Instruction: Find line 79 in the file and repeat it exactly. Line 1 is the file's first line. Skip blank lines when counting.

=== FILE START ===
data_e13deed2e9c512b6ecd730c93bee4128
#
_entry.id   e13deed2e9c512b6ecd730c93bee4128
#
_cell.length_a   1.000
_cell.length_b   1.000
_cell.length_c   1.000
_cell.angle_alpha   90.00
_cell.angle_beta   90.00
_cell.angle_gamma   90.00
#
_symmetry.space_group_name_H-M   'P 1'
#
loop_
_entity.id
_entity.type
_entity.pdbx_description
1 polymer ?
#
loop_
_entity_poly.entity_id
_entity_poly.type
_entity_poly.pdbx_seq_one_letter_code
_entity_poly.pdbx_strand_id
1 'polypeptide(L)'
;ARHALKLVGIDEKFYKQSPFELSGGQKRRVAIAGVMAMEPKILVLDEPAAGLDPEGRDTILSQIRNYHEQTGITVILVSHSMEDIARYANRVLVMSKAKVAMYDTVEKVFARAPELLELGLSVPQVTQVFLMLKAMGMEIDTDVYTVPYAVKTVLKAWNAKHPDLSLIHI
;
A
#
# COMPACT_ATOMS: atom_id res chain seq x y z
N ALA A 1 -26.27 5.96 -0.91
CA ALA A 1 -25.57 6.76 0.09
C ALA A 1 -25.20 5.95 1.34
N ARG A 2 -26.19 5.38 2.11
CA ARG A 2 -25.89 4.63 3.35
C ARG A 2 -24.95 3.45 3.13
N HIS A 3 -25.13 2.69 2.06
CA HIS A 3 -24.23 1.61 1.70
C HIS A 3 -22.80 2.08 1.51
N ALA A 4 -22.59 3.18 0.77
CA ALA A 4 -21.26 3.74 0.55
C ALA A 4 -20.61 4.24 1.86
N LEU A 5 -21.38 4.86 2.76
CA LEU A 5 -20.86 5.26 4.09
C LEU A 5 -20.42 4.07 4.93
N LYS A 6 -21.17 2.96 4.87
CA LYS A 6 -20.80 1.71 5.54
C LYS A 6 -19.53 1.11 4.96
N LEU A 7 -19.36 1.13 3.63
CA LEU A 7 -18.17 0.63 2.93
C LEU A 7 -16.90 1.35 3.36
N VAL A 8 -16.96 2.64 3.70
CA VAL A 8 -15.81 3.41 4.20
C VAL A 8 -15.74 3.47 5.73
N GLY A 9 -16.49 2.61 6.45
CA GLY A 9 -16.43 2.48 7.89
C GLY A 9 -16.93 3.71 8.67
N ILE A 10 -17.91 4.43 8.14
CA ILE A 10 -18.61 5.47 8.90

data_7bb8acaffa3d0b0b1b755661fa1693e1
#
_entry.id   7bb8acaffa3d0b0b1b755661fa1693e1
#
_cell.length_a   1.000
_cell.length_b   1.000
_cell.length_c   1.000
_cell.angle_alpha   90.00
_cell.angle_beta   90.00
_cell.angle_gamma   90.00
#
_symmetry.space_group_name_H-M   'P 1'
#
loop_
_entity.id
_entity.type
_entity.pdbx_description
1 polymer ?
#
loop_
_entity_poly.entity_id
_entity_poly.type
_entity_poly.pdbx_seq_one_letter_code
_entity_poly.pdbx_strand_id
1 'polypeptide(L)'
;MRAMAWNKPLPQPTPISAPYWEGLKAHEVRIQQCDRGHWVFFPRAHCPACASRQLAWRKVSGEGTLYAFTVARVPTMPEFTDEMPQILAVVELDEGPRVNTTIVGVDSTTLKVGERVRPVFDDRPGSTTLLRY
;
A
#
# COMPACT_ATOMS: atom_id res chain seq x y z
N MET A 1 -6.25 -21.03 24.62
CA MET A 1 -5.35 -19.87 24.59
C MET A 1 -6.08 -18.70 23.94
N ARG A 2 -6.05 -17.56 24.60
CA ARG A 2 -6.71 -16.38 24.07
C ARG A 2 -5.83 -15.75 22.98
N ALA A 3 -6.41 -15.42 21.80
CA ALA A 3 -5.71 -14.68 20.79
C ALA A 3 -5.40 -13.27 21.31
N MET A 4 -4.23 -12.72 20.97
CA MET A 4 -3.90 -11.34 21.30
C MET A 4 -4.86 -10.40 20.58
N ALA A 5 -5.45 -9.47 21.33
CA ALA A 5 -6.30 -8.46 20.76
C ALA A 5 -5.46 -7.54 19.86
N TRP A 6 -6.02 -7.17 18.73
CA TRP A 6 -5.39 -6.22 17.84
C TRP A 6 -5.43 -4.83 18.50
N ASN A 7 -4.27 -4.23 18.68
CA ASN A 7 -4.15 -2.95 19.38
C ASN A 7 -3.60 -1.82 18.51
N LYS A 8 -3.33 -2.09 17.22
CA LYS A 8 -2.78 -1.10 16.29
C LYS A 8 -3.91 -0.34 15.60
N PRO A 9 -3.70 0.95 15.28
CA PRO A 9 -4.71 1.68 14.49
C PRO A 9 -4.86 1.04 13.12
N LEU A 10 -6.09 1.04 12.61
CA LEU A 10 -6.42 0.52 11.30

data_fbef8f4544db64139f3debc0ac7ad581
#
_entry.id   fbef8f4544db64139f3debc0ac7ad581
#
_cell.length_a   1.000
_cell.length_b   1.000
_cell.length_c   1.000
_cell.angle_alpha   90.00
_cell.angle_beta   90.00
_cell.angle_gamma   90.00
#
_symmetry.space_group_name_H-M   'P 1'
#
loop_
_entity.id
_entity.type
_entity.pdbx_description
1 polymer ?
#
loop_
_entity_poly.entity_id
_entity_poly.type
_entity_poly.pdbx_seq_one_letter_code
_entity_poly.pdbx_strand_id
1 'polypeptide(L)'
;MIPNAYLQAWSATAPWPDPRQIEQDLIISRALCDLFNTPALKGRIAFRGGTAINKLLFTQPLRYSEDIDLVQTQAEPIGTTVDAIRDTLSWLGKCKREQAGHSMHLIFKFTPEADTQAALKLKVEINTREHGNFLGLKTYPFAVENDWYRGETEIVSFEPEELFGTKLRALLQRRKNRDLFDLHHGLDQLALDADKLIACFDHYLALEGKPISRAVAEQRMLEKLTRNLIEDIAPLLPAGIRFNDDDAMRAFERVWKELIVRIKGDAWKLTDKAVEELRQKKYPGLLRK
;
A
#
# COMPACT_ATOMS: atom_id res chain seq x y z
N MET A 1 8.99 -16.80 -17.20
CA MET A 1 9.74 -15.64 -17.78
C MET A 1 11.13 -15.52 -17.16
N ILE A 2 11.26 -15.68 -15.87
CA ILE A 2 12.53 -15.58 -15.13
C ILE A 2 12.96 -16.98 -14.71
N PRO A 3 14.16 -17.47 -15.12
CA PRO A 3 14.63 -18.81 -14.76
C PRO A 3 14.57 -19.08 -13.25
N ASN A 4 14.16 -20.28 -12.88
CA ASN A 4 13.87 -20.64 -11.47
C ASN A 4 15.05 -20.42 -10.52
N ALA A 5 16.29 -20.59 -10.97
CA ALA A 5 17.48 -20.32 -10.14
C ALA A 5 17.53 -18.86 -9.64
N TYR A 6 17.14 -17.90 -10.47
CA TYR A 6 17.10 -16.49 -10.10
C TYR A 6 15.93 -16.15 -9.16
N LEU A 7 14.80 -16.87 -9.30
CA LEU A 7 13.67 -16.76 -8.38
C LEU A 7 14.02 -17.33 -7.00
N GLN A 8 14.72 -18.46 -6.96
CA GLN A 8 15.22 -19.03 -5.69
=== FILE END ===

loop_